High-energy, diode-pumped Yb:CaF2 disk-laser

High-energy, diode-pumped Yb:CaF2 disk-laser

Siebold, M.; Loeser, M.; Roeser, F.; Kroll, F.; Koerner, J.; Hein, J.; Schramm, U.

Previous works on Ytterbium-doped alcaline-earth fluoride have impressively shown that these materials are suitable for high-peak power operation [1,2] due to their broad emission spectrum comparable with rare-earth doped laser glasses. From the scaling point of view Yb:CaF2 is the most promising material since crystal growth at large sizes with diameters up to 100 mm and more with high optical quality have been demonstrated so far. Also the thermo-mechanical and thermo-optical properties such as the negative thermal lens of Yb:CaF2 are superior for high-average power lasers [3]. Moreover, the high saturation fluence (i.e. 80 J/cm2) pushes the potential energy limit of thin disk lasers by about one order of magnitude compared to oxide laser materials such as Yb:YAG. This means that at a given stored energy parasitic lasing is reduced by a low transverse gain [4]. However, the low single-pass gain of Yb:CaF2 lasers must compensated by a large number of amplifier passes. We built a multi-pass Yb:CaF2 disk amplifier pumped with a diode laser module having a peak power of 16.8 kW (provided by Lastronics GmbH, Germany). A maximum pump energy of 40.3 J at a wavelength of 940 nm was obtained at a pump duration of 2.4 ms while the flat-top shaped pump profile (6 × 6 mm2) was homogenized by a doublet of micro-lens arrays inside the module and imaged into the gain medium. The seed pulses with a duration of 6 ns (FWHM) were generated in a Q-switched Yb:YAG oscillator and then pre-amplified from 400 μJ to 100 mJ at a repetition rate of 1 Hz in a booster Yb:YAG amplifier. For comparison a rod type and a disk Yb:CaF2 amplifier were build and analyzed. While the laser rod with a diameter of 28 mm and a length of 20 mm was 2.2 mol% Yb-doped the doping concentration of the disk with a thickness of 2.7 mm and diameter of 20 mm was 4.5 mol% Yb. In case of the rod a two-side anti-reflection (AR) coating and a highly reflective (HR) mirror was used, whereas the disk was HR-coated from the rear side and glued on a plane copper-mirror for thermal contact. A maximum output pulse energy of 1.2 J at a repetition rate of 1 Hz of the multi-pass Yb:CaF2 amplifier with the rod-type material was measured. Above 1.2 J laser induced damage occurred in the rod volume while at 270 mJ surface damage on the AR-side was observed in the case of the disk. This very low damage resistance of ~1 J/cm2 is owed to the surface quality in our specific case and therefore the optical-to-optical conversion efficiency was limited to 1.5%. In the case of the rod type amplifier an efficiency of 4% was obtained. Fig. 1 illustrates the setup and the dynamic of both Yb:CaF2 amplifier configurations. Although the efficiency achieved was limited it becomes obvious that the performance of the disk is improved compared to the rod with regard to the total gain and minimum pump energy in order to bleach out the reabsorption at the laser wavelength of 1030 nm. Future work is now in progress in order to boost the pulse energy and hence the extraction efficiency of the disk Yb:CaF2 amplifier.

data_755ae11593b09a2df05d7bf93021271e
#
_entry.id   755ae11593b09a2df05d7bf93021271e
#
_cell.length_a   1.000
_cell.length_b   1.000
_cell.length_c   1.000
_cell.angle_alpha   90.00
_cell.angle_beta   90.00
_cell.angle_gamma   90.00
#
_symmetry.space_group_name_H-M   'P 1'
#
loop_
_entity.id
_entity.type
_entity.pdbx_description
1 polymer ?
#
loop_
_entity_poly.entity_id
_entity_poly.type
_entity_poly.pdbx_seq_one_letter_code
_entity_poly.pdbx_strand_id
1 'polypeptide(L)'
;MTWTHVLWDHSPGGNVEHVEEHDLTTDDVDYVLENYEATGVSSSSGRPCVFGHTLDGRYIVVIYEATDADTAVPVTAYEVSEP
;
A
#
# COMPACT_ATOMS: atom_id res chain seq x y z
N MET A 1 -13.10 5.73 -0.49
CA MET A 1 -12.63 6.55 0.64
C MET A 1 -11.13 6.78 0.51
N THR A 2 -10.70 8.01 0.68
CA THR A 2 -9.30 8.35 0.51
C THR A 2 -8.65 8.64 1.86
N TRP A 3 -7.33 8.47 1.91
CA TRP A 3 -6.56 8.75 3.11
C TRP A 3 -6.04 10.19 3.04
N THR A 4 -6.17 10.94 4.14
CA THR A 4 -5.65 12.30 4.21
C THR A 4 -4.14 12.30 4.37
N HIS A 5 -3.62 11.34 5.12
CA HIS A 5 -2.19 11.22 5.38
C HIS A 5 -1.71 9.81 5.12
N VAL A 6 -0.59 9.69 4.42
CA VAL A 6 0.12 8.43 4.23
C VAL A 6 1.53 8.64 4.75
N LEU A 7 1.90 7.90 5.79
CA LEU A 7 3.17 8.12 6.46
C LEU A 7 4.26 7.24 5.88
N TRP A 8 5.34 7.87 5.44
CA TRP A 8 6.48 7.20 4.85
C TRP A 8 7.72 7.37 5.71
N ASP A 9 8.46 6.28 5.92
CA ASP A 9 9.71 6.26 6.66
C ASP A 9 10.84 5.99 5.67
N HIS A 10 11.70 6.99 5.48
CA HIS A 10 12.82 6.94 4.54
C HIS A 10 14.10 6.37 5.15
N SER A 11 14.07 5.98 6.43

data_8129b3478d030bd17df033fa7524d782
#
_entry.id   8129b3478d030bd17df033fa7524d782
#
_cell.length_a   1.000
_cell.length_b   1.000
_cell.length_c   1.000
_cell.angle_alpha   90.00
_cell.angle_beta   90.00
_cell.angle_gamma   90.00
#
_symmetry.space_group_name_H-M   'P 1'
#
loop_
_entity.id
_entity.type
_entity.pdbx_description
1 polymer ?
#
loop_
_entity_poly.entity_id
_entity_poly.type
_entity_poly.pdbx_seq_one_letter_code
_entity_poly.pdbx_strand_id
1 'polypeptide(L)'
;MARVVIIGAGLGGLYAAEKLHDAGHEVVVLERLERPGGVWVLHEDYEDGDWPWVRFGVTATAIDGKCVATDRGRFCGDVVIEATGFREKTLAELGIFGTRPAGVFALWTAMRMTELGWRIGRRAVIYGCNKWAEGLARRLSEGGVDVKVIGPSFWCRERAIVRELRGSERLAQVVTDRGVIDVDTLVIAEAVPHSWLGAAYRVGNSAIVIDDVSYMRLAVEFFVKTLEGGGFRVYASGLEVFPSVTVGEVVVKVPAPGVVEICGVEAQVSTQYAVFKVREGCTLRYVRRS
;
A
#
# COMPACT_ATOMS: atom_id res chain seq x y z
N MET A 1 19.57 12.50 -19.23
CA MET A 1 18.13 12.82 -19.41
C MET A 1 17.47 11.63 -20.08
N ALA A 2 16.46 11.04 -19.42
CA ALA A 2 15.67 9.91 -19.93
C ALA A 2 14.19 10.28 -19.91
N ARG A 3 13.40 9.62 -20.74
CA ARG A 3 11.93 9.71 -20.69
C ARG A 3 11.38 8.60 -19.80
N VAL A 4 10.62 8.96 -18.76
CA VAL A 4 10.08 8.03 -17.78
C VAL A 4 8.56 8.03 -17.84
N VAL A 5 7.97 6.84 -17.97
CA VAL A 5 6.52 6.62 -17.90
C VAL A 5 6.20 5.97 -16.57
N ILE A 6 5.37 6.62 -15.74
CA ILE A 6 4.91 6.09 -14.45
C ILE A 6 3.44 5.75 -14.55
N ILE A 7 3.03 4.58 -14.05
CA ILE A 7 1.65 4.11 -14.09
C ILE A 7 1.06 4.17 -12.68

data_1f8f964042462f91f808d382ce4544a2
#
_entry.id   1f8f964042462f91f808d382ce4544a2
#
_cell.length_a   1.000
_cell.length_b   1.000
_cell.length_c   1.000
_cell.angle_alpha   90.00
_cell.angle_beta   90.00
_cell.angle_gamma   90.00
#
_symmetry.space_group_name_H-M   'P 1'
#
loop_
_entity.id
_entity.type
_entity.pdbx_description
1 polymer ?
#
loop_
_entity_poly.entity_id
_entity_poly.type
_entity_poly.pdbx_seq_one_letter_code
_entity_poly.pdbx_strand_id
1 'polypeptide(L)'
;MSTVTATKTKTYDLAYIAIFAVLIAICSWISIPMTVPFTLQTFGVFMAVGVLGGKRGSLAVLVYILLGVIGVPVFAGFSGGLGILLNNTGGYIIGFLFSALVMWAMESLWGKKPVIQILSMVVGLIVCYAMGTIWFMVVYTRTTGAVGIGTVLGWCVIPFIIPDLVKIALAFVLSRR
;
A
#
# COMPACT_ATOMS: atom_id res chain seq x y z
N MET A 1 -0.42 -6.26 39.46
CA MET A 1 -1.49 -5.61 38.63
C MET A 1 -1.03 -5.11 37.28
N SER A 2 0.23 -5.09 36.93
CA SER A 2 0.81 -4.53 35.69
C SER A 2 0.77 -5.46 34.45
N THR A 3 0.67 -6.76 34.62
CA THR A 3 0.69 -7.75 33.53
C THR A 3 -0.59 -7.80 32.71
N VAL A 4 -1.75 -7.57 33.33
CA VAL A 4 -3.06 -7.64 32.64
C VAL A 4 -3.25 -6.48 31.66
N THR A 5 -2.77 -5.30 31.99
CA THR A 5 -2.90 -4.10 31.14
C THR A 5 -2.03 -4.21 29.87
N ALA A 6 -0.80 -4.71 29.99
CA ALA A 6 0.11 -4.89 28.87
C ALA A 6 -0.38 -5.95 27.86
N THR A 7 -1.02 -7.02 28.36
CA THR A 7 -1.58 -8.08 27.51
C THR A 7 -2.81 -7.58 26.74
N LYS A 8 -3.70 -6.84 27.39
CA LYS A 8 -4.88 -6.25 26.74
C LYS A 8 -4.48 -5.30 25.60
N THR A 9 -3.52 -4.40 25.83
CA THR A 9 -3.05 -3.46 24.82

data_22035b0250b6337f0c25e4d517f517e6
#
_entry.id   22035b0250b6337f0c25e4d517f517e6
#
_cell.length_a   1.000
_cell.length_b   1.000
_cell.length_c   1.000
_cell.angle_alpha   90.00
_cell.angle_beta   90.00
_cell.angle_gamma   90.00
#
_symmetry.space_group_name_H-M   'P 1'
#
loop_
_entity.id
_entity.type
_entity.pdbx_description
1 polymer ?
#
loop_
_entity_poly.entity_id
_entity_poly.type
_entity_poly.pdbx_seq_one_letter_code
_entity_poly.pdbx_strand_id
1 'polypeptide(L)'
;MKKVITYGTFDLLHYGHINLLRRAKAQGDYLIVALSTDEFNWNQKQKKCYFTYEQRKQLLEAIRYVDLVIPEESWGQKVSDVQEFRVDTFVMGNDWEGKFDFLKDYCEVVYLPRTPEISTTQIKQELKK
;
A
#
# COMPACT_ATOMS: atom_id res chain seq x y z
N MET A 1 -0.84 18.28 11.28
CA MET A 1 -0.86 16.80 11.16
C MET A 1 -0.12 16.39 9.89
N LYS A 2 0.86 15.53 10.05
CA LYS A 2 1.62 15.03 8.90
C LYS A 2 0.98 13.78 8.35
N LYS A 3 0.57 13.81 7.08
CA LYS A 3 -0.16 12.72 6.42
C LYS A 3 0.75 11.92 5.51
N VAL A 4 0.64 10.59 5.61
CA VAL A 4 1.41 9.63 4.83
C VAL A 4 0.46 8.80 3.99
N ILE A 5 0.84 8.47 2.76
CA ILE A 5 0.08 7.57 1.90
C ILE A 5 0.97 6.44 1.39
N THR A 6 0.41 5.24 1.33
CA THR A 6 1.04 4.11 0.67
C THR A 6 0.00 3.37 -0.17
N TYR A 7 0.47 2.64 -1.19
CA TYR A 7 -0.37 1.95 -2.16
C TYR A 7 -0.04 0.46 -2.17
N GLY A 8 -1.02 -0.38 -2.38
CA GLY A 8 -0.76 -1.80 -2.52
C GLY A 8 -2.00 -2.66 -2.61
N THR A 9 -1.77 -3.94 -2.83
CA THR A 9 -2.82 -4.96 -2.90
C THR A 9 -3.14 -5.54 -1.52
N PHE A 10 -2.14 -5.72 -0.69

Keywords: diode-pumped lasers; ytterbium doped materials

  • Contribution to proceedings
    Conference on Lasers and Electro-Optics (CLEO) Europe, 22.-26.05.2011, München, Deutschland
    Conference on Lasers and Electro-Optics, CA4.4

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Publ.-Id: 16430